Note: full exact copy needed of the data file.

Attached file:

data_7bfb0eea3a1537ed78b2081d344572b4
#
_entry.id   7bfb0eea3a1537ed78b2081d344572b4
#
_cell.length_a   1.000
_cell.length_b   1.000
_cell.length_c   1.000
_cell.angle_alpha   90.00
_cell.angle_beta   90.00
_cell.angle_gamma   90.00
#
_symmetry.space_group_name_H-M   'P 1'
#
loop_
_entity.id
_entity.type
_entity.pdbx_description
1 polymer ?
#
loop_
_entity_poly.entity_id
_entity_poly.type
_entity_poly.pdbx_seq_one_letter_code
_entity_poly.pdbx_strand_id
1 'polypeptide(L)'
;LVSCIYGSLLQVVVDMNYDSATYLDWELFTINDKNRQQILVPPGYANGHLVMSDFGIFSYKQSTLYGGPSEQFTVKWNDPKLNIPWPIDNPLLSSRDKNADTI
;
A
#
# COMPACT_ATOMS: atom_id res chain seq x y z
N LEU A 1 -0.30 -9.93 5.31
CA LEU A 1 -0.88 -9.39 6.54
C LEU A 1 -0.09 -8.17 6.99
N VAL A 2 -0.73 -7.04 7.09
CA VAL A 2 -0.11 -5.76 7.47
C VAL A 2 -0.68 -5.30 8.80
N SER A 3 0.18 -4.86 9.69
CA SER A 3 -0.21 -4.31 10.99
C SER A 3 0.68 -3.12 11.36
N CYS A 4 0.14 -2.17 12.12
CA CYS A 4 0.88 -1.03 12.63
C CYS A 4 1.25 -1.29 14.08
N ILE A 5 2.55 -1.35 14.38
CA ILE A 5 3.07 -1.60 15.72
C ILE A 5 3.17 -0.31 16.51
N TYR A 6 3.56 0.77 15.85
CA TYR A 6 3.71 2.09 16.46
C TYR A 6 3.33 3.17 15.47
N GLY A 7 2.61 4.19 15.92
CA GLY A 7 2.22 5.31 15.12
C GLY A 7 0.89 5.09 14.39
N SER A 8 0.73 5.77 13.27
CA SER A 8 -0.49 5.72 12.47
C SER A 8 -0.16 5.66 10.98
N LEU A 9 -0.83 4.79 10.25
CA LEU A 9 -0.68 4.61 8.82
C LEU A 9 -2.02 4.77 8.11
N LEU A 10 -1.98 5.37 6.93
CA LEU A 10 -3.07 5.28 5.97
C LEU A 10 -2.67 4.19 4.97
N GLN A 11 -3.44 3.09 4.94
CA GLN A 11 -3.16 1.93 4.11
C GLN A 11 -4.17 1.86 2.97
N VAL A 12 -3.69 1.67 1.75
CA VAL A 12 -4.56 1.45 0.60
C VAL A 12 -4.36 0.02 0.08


data_7bfb0eea3a1537ed78b2081d344572b4
#
_entry.id   7bfb0eea3a1537ed78b2081d344572b4
#
_cell.length_a   1.000
_cell.length_b   1.000
_cell.length_c   1.000
_cell.angle_alpha   90.00
_cell.angle_beta   90.00
_cell.angle_gamma   90.00
#
_symmetry.space_group_name_H-M   'P 1'
#
loop_
_entity.id
_entity.type
_entity.pdbx_description
1 polymer ?
#
loop_
_entity_poly.entity_id
_entity_poly.type
_entity_poly.pdbx_seq_one_letter_code
_entity_poly.pdbx_strand_id
1 'polypeptide(L)'
;LVSCIYGSLLQVVVDMNYDSATYLDWELFTINDKNRQQILVPPGYANGHLVMSDFGIFSYKQSTLYGGPSEQFTVKWNDPKLNIPWPIDNPLLSSRDKNADTI
;
A
#
# COMPACT_ATOMS: atom_id res chain seq x y z
N LEU A 1 -0.30 -9.93 5.31
CA LEU A 1 -0.88 -9.39 6.54
C LEU A 1 -0.09 -8.17 6.99
N VAL A 2 -0.73 -7.04 7.09
CA VAL A 2 -0.11 -5.76 7.47
C VAL A 2 -0.68 -5.30 8.80
N SER A 3 0.18 -4.86 9.69
CA SER A 3 -0.21 -4.31 10.99
C SER A 3 0.68 -3.12 11.36
N CYS A 4 0.14 -2.17 12.12
CA CYS A 4 0.88 -1.03 12.63
C CYS A 4 1.25 -1.29 14.08
N ILE A 5 2.55 -1.35 14.38
CA ILE A 5 3.07 -1.60 15.72
C ILE A 5 3.17 -0.31 16.51
N TYR A 6 3.56 0.77 15.85
CA TYR A 6 3.71 2.09 16.46
C TYR A 6 3.33 3.17 15.47
N GLY A 7 2.61 4.19 15.92
CA GLY A 7 2.22 5.31 15.12
C GLY A 7 0.89 5.09 14.39
N SER A 8 0.73 5.77 13.27
CA SER A 8 -0.49 5.72 12.47
C SER A 8 -0.16 5.66 10.98
N LEU A 9 -0.83 4.79 10.25
CA LEU A 9 -0.68 4.61 8.82
C LEU A 9 -2.02 4.77 8.11
N LEU A 10 -1.98 5.37 6.93
CA LEU A 10 -3.07 5.28 5.97
C LEU A 10 -2.67 4.19 4.97
N GLN A 11 -3.44 3.09 4.94
CA GLN A 11 -3.16 1.93 4.11
C GLN A 11 -4.17 1.86 2.97
N VAL A 12 -3.69 1.67 1.75
CA VAL A 12 -4.56 1.45 0.60
C VAL A 12 -4.36 0.02 0.08